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Level 83

Motion in One Dimension


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m/s
A car enters the freeway with a speed of 6.4 m/s and accelerates uniformly for 3.2 km in 3.5 minutes. How fast (in m/s) is the car moving after this time? (units)
m
A car starts from rest and travels for 5.0 s with a constant acceleration of -1.5 m/s^2. How far does the car travel in this time interval? (units)
kinematics
branch of mechanics that explains the "what" and "how" of motion
Dynamics
A branch of physics that focuses on force and how they relate to motion.
mechanics
branch of applied mathematics dealing with motion and the forces producing motion
Displacement (delta X)
Vector drawn from the initial position to the final position
Meter (m)
SI unit Length
Direction of Displacement
Positive/negative depending on what direction it is pointing to
Magnitude of Displacement Vector
Shortest distance between the initial and final positions of the object
Displacement vs. Distance
Displacement is the shortest distance between two points, whereas distance is the path traveled by the object
Average Speed
Distance traveled divided by the time required to cover the distance
Average Speed Formula
Avg. Speed = Distance/Elapsed time
Meters per second
SI Unit for Average Velocity/Speed
Average Velocity
Dividing displacement by elapsed time
Average Velocity Formula
V= x (f) - x (i) / t(f) - t (i)
Direction of Average Velocity
Points in the same direction as displacement
Instantaneous Velocity
How fast an object is moving and direction of motion at each instant in time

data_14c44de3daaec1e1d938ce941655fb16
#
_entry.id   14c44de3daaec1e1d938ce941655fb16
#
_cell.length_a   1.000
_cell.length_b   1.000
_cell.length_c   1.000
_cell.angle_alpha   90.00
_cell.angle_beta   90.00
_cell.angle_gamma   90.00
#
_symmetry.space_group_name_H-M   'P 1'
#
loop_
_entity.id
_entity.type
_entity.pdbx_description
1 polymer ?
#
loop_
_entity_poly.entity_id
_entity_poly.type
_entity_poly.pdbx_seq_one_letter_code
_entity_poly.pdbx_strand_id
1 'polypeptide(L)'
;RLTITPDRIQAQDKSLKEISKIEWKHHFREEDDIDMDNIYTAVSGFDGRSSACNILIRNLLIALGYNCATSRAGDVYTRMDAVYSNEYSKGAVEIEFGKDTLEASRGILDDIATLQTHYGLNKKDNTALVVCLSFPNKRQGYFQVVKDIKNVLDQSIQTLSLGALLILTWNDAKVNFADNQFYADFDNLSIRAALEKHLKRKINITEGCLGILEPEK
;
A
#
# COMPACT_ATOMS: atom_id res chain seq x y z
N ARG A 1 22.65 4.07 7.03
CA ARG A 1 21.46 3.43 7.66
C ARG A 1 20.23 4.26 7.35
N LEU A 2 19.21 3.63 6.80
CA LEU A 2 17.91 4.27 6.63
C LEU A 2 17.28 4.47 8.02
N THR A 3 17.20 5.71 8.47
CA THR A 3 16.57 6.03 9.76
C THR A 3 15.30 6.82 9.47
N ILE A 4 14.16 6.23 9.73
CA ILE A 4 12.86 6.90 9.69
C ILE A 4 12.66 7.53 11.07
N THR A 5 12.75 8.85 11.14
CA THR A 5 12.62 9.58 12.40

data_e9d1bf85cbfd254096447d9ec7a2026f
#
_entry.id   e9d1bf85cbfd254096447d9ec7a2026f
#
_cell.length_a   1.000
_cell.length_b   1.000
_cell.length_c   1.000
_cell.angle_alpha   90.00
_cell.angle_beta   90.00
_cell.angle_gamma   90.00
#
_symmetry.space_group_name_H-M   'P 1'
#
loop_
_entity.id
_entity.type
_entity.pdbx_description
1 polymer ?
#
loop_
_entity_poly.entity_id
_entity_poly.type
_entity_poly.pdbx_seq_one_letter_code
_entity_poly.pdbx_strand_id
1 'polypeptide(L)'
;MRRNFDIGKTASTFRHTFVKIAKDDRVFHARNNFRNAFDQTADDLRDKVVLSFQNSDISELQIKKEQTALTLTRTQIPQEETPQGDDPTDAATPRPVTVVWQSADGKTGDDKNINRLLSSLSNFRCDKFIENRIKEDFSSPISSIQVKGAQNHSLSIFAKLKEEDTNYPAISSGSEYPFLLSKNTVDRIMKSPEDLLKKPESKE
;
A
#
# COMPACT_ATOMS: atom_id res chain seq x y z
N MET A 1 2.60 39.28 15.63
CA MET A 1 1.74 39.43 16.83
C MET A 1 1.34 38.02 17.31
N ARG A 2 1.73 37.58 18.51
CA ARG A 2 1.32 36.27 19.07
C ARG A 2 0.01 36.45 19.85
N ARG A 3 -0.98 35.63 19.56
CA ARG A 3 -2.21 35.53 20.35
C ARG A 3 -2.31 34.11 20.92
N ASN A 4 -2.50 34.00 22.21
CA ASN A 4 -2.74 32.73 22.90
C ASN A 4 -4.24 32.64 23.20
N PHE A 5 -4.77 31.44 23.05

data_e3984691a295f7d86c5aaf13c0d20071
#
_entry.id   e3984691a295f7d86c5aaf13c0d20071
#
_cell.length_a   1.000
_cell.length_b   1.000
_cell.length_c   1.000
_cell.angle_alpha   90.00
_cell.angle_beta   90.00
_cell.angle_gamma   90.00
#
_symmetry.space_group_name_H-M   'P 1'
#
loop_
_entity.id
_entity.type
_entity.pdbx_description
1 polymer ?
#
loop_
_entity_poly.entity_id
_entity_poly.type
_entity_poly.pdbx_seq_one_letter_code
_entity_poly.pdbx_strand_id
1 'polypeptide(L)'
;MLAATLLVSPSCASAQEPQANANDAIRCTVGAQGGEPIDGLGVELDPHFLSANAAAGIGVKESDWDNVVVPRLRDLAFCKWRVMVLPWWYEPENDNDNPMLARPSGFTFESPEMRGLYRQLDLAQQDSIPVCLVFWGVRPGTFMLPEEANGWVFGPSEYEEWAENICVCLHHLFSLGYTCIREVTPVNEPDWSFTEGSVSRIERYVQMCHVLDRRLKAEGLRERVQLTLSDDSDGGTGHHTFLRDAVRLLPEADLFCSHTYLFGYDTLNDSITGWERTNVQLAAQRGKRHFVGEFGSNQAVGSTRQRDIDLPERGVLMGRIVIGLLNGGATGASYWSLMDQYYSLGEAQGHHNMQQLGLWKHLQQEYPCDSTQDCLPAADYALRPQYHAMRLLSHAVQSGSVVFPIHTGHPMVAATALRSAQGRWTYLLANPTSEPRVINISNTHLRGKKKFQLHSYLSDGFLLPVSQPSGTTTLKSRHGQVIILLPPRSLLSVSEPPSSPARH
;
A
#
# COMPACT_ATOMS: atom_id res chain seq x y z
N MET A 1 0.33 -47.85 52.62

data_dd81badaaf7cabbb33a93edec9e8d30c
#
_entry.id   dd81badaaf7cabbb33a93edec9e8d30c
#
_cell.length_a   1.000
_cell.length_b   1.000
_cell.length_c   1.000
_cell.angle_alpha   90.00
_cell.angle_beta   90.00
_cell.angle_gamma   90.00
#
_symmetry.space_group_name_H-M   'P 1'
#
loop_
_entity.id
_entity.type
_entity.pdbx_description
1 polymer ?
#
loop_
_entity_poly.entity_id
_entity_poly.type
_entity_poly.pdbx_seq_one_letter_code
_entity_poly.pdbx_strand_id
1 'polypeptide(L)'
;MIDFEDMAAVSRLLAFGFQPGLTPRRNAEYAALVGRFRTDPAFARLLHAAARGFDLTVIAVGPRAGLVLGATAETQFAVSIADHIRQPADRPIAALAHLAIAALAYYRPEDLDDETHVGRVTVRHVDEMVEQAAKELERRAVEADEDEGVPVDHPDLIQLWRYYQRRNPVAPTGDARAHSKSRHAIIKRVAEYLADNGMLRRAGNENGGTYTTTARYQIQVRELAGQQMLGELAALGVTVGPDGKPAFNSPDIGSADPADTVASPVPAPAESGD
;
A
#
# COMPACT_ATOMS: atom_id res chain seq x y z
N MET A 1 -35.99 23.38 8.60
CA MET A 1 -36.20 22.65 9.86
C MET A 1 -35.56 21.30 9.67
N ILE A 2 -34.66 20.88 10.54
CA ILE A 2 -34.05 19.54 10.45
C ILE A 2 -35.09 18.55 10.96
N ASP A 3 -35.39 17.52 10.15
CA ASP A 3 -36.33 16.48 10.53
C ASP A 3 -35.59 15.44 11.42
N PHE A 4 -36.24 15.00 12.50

Instantaneous Speed
Magnitude of instantaneous velocity
Average acceleration
a = ∆v/∆t
Average Acceleration Formula
a = v (f) - v (i) / t (f) - t (i)
SI Unit of Average Acceleration
Meter per second squared (m/s^2)
Direction of Average Acceleration Vector
In same direction as average velocity
Instantaneous acceleration
Average acceleration as change in time approaches 0
Whenever acceleration and velocity have opposite directions:
The object slows down and is said to be "decelerating"
Kinematic Equations for Constant Acceleration
(1) v (f) = v (i) + at
Rule for Using Kinematic Equations for Constant Acceleration
If three variables are known, the fourth variable can always be found
Problem Solving Insight for Kinematics
(1) Decide at start which directions are positive and which are negative
Free-Fall
Idealized motion in which air resistance is neglected and the acceleration is nearly constant
Acceleration due to gravity
9.8 m/s/s or m/s^2 in the metric system
Displacement in Free Fall
Use "y" instead of "x"
Always a downward-pointing vector
Direction of Acceleration Due to Gravity
Symmetry in Free-Fall Motion
(1) Time required for object to reach maximum heigh equals the time for it to return to its starting point